I’m leaning against a tree. The back of my shirt is beginning to itch and my palms are sweaty. It’s a humid August day, but on our ride home he insisted we stop.
“Isn’t that a nice tree?” he had said. It is: the branches hanging low, filtering the light like fireflies. There was no power I could have possessed that would have stopped him from taking a picture there.
“What’s bokeh mean, sweetheart?” I say as he adjusts his tripod set up. His lean arms are at a ninety degree angle, his fingers gliding lightly across his SLR, fussing with the focus and the aperture. “You say it all the time about your pictures but I’ve been too embarrassed to ask.”
“Why were you embarrassed?” he asks, leaning down and pressing his face to his camera, squinting through the viewfinder.
“Because you know a lot about cameras. I didn’t want you to think I was stupid or something.”
The only film camera I’ve got is a Holga, a cheap toy camera people get into because the plastic lens refracts light in an interesting way. It’s kind of hipster-y, I know, but it’s light and the pictures it takes are interesting. I showed Prompto how easy it was to take a double exposure with it and he used up all my film fiddling around. I try to keep up with him and ask questions, but cameras are very much Prompto’s thing.
“In Japanese, bo ke means ‘stupid’ or ‘clueless,” he says. “As a photography term it just means…when things go out of focus in a cool way. Like when the lights in the distance are just fuzzy balls of color.”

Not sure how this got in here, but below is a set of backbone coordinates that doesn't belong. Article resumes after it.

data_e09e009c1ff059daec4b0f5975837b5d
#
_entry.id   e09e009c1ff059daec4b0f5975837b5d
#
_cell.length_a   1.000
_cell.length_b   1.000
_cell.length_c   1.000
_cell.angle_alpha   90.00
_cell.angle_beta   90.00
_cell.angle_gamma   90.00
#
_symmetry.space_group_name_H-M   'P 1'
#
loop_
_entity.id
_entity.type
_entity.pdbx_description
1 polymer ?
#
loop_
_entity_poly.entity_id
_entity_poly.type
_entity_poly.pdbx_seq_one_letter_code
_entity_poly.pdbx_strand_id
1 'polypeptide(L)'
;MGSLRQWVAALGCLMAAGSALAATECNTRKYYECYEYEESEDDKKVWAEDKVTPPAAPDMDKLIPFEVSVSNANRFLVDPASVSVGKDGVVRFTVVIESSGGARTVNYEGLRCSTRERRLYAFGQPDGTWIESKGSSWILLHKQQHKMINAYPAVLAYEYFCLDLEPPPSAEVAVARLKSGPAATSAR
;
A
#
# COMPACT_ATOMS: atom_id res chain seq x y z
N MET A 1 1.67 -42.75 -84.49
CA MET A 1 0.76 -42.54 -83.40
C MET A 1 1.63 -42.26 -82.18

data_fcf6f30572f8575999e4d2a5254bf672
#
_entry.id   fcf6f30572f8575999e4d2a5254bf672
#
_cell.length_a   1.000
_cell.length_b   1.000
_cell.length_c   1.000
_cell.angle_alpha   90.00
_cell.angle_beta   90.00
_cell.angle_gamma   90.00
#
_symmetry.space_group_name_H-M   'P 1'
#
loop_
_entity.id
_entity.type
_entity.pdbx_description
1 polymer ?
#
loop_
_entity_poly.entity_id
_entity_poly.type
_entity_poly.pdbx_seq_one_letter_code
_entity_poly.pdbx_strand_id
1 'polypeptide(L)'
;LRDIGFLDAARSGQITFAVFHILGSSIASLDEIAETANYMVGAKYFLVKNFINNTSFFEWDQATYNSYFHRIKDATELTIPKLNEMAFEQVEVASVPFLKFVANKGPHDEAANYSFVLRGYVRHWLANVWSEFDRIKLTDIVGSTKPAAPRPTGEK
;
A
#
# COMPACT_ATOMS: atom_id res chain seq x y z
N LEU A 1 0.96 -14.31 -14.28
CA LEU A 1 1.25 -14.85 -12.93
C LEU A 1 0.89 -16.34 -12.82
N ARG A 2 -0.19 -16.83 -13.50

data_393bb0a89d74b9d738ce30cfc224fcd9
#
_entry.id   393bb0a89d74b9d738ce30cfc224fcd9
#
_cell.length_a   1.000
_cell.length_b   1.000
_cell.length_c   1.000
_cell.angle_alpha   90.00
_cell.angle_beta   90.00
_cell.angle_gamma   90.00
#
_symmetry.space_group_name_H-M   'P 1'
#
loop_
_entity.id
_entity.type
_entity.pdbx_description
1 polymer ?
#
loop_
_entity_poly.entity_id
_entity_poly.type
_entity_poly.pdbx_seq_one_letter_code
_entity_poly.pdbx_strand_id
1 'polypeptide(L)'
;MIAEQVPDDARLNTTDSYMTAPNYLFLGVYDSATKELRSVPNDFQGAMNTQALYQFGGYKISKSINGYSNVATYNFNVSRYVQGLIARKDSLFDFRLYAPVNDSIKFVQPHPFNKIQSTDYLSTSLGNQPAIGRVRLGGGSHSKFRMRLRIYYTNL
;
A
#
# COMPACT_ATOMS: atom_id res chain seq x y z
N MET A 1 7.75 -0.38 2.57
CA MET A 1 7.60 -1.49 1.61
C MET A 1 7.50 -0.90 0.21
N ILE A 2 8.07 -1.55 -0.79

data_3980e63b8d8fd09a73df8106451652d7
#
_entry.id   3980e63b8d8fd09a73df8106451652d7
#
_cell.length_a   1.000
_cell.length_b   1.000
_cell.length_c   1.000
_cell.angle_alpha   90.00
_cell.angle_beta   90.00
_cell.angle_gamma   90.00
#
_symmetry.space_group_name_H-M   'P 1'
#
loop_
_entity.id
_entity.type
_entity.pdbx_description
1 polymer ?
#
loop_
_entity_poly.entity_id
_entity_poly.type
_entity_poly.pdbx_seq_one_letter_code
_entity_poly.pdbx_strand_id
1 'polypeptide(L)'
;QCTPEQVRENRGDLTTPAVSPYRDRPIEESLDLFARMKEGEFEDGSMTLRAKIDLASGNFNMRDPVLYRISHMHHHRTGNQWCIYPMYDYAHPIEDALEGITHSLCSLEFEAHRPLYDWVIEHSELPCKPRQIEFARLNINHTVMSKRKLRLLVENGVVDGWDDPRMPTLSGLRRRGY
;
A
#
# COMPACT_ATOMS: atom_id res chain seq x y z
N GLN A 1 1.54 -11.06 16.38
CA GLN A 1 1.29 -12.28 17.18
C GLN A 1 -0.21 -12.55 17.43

On a line of fishing wire above my bed there are dozens of photos like that attached with clothespins—of Ignis wrapped in Christmas lights, frowning, or Noctis framed by the city at night, or Gladio laughing, a beer in hand. There are only a few pictures of Prompto alone. He’s the one with the camera, after all.
Noctis and the gang have done a lot for Prompto. At least he’s not alone anymore. On the rare occasions he tells me about his childhood, it’s always pre- and post-Noctis. Before, he was alone, eating junk food, wishing he had friends or a real family. Now, he has a family. And he has me.
But Noctis is a prince, with all the privilege that entails. There are still some things he doesn’t understand about Prompto and how he feels, things that Prompto could never tell him. Noctis doesn’t really understand that Prompto actually gets his feeling hurt when the gang makes fun of his hair, for starters. Which is why it’s my job, as his girlfriend, to make sure I tell him I love his hair as much as possible.
“Does it really look like a Chocobo’s butt?” he’ll ask me, mumbling into his hot cocoa, his brow furrowed in worry.
“Sweetheart,” I’ll say, “you’re really handsome. And your hair doesn’t look like a bird’s ass.”
It’s never enough to push the worry away—I, too, remember how lonely it was to be a child, convinced that you were ugly, convinced that something was wrong you, with your body, convinced that you needed to change yourself fundamentally to deserve love. Prompto isn’t alone anymore, sure, and he doesn’t feel as much like an outsider as he used to. But he’s never beaten the worry.
“It’s why I take so many pictures,” Prompto is saying, back under the tree. “I always want the bokeh to be really emphasized, and there’s just no way I’ll know what’s in focus or not. But yeah, anyway, it’s called that because, well, it’s literally a fuck-up. Like, the picture is wrong.”